Results from various clinical trials demonstrate that many newer agents for multiple myeloma have doubled the survival rate of many patients.8-15 In February 2013, the FDA approved the oral therapy pomalidomide (Pomalyst) for use in the treatment of relapsed or refractory multiple myeloma.19,20 It is indicated specifically for those patients who have received at least 2 prior therapies, including lenalidomide and bortezomib, whose disease did not respond to treatment and progressed within 60 days of the last treatment.19,20 This agent is the third treatment option from the class of immunomodulatory agents that include lenalidomide and thalidomide.20,21 Pomalidomide is considered a more potent analogue of thalidomide.19 The recommended dose for pomalidomide is 4 mg, compared with 800 mg for thalidomide and 25 mg for lenalidomide.19 Like other drugs in this class, it carries a boxed warning regarding potential to cause birth defects.19-20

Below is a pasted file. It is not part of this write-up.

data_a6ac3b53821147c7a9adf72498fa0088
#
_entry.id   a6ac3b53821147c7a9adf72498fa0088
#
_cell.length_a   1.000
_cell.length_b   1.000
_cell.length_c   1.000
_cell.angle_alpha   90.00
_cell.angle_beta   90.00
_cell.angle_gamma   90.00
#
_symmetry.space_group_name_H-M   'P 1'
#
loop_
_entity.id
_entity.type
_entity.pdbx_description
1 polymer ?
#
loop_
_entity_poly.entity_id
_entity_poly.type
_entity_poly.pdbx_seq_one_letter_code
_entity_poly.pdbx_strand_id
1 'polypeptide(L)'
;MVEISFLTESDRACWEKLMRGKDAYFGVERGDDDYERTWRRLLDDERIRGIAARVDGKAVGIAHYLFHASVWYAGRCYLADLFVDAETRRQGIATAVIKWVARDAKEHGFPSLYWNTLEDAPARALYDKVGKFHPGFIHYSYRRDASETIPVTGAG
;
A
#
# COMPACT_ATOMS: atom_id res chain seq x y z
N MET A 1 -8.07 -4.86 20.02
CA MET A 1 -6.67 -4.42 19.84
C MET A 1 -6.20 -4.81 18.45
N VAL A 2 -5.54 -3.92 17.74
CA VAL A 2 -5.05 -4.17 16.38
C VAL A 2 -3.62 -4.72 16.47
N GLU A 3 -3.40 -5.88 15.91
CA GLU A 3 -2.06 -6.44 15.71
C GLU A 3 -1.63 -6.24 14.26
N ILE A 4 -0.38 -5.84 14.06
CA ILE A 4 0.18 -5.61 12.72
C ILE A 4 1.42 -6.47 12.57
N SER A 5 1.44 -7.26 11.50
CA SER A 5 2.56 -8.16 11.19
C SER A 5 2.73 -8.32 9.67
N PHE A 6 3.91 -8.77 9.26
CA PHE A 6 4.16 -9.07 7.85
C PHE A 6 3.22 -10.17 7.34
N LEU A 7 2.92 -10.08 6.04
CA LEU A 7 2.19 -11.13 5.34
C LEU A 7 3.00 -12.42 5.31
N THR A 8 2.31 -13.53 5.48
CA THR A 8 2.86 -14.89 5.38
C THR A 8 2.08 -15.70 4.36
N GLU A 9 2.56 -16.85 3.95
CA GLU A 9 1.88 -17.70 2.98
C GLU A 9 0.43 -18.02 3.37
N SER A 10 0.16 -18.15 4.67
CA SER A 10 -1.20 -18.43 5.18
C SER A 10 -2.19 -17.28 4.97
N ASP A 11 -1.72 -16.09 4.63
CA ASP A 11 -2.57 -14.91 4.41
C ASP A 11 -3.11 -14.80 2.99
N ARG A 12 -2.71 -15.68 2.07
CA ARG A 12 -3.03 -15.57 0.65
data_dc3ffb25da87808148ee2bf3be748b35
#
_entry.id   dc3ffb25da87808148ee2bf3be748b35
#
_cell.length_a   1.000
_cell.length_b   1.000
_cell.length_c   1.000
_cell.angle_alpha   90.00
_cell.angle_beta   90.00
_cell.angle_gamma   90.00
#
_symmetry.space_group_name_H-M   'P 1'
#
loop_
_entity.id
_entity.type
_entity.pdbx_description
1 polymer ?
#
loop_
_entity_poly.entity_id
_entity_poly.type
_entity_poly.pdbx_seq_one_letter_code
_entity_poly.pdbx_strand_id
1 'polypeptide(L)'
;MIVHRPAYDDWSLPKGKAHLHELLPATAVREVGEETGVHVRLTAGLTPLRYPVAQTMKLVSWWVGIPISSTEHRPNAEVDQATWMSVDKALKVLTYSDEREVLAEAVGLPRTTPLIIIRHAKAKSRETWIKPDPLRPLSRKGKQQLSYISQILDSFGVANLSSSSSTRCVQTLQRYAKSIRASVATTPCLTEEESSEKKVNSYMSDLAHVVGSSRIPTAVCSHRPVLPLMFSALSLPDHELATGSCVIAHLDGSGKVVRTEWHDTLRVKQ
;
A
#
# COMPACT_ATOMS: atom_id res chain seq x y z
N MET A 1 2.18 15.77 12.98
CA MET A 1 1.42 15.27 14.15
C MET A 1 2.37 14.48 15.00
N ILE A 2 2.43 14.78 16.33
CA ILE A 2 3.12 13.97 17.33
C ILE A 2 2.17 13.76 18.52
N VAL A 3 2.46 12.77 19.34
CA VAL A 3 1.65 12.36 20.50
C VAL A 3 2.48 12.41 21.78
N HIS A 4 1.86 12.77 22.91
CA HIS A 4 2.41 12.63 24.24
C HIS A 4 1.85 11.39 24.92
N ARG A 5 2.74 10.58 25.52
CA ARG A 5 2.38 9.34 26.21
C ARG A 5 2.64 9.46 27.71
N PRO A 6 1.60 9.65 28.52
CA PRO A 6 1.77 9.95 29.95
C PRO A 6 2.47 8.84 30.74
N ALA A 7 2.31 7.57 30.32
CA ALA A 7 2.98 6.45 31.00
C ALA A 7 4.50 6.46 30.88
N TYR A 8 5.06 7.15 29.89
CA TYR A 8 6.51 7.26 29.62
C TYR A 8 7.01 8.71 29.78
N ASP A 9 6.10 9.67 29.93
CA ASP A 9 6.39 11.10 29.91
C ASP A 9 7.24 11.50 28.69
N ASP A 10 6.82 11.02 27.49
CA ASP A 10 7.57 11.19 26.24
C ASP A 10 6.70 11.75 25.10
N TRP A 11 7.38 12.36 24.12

In July 2012, the FDA approved Kyprolis (carfilzomib) for injection, a proteasome inhibitor indicated for the treatment of patients with multiple myeloma who have received at least 2 prior therapies, including bortezomib and an immunomodulatory agent, and who have demonstrated disease progression on or within 60 days of completion of the last therapy.21,22
Table 2 provides a closer look at therapies for multiple myeloma. For more information about multiple myeloma treatment, the National Comprehensive Cancer Network recently released updated guidelines for the treatment of multiple myeloma, which can be found at www.nccn.org.